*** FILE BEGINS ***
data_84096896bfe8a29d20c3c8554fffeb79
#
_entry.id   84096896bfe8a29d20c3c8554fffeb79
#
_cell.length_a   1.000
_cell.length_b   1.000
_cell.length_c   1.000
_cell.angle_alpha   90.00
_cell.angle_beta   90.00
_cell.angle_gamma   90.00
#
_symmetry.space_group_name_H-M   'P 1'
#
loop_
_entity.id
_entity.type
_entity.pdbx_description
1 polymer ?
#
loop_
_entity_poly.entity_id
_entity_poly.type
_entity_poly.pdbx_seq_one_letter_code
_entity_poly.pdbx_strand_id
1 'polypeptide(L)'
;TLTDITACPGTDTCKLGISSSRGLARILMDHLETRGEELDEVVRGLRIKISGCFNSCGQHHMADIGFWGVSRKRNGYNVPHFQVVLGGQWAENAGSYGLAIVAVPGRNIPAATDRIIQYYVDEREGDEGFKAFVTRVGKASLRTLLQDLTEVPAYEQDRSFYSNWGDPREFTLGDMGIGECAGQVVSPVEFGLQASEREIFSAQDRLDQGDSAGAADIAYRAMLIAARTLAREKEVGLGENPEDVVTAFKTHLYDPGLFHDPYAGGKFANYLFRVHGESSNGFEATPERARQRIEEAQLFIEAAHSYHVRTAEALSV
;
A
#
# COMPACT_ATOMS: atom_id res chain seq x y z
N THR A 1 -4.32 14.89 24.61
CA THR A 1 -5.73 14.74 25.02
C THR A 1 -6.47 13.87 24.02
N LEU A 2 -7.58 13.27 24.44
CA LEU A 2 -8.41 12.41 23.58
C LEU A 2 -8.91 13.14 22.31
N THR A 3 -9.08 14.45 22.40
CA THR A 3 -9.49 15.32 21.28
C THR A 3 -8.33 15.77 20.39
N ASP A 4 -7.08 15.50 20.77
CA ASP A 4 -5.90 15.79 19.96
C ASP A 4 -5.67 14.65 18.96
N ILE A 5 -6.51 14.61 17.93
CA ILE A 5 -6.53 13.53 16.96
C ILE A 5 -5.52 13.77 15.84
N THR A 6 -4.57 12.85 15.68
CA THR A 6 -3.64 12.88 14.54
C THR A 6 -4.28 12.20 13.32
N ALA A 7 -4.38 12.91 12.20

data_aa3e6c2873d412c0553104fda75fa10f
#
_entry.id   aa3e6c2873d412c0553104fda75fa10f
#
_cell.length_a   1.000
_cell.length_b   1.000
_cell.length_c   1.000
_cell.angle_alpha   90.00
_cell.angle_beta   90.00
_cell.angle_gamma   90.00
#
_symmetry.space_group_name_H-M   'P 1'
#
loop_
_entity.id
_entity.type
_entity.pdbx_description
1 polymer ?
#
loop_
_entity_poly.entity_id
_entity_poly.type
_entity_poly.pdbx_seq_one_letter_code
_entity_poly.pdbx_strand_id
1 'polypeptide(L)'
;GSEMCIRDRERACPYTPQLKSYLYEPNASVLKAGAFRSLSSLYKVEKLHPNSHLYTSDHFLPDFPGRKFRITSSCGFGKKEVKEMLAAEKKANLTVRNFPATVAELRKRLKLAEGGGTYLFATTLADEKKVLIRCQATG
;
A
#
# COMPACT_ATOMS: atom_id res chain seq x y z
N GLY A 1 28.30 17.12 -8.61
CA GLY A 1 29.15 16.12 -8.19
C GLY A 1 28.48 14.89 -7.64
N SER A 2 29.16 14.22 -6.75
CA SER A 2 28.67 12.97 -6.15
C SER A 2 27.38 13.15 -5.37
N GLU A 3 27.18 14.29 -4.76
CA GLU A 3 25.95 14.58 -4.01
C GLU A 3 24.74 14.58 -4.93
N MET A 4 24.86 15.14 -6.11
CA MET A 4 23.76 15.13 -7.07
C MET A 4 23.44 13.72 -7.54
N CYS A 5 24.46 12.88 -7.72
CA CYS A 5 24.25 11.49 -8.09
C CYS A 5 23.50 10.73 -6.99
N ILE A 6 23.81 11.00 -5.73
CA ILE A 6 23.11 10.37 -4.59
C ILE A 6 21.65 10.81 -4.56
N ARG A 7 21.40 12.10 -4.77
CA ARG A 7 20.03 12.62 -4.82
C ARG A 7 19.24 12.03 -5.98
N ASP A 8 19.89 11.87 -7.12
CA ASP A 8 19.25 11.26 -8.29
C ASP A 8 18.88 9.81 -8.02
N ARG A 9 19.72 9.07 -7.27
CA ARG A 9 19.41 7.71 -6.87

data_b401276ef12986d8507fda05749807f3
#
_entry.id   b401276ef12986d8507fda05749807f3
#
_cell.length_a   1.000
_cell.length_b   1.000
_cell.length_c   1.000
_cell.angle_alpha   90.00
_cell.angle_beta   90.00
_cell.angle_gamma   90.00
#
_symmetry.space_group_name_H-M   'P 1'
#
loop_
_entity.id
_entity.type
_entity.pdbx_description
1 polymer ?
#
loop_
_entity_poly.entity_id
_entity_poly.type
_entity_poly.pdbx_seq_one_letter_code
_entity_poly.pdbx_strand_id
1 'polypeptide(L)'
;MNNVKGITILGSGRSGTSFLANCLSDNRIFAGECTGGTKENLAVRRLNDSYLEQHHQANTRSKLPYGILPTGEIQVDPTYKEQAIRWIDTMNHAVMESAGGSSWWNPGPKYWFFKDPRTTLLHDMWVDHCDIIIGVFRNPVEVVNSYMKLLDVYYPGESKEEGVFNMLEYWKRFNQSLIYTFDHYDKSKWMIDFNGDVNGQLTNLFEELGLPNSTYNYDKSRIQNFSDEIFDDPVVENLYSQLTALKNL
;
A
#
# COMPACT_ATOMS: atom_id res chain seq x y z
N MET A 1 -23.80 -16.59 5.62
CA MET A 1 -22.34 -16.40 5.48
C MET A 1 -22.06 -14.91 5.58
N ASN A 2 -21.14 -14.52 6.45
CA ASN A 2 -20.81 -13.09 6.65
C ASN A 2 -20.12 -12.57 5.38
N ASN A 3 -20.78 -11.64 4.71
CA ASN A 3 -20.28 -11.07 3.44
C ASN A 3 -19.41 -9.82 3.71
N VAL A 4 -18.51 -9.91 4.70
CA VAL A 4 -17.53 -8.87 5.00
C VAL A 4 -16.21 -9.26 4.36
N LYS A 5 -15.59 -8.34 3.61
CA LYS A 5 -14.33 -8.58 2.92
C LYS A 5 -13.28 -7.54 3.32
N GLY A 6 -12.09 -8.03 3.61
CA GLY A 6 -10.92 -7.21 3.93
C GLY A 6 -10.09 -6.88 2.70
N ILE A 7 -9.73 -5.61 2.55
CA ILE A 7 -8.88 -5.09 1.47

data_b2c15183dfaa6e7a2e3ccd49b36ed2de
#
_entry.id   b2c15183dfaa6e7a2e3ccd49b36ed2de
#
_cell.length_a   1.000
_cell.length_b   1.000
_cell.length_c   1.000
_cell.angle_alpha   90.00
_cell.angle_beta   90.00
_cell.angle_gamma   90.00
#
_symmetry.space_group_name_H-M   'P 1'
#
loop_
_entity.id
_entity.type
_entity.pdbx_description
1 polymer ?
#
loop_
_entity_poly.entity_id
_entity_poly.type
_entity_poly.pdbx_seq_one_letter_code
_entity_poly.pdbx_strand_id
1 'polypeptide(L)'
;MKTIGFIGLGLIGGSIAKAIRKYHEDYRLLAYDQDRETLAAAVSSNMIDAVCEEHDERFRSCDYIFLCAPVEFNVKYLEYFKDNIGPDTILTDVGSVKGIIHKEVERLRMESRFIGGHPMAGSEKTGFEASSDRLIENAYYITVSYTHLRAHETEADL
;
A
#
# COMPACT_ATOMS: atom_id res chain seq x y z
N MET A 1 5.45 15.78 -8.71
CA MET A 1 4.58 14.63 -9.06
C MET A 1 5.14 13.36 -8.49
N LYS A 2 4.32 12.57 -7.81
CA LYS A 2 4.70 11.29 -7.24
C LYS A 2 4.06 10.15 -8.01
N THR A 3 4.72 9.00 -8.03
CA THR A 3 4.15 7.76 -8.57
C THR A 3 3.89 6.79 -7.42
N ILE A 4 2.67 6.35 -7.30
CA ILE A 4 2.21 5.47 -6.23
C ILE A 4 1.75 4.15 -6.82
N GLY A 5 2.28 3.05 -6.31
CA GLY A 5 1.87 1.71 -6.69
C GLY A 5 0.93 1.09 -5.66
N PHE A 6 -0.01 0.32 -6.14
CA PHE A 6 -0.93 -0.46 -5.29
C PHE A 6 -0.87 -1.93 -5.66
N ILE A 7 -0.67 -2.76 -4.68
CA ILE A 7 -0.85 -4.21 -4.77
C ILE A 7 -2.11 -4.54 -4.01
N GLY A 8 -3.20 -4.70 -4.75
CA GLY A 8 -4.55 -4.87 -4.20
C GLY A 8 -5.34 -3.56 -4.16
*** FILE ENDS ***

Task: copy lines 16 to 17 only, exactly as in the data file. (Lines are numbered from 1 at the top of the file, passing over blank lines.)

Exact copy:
_entity.type
_entity.pdbx_description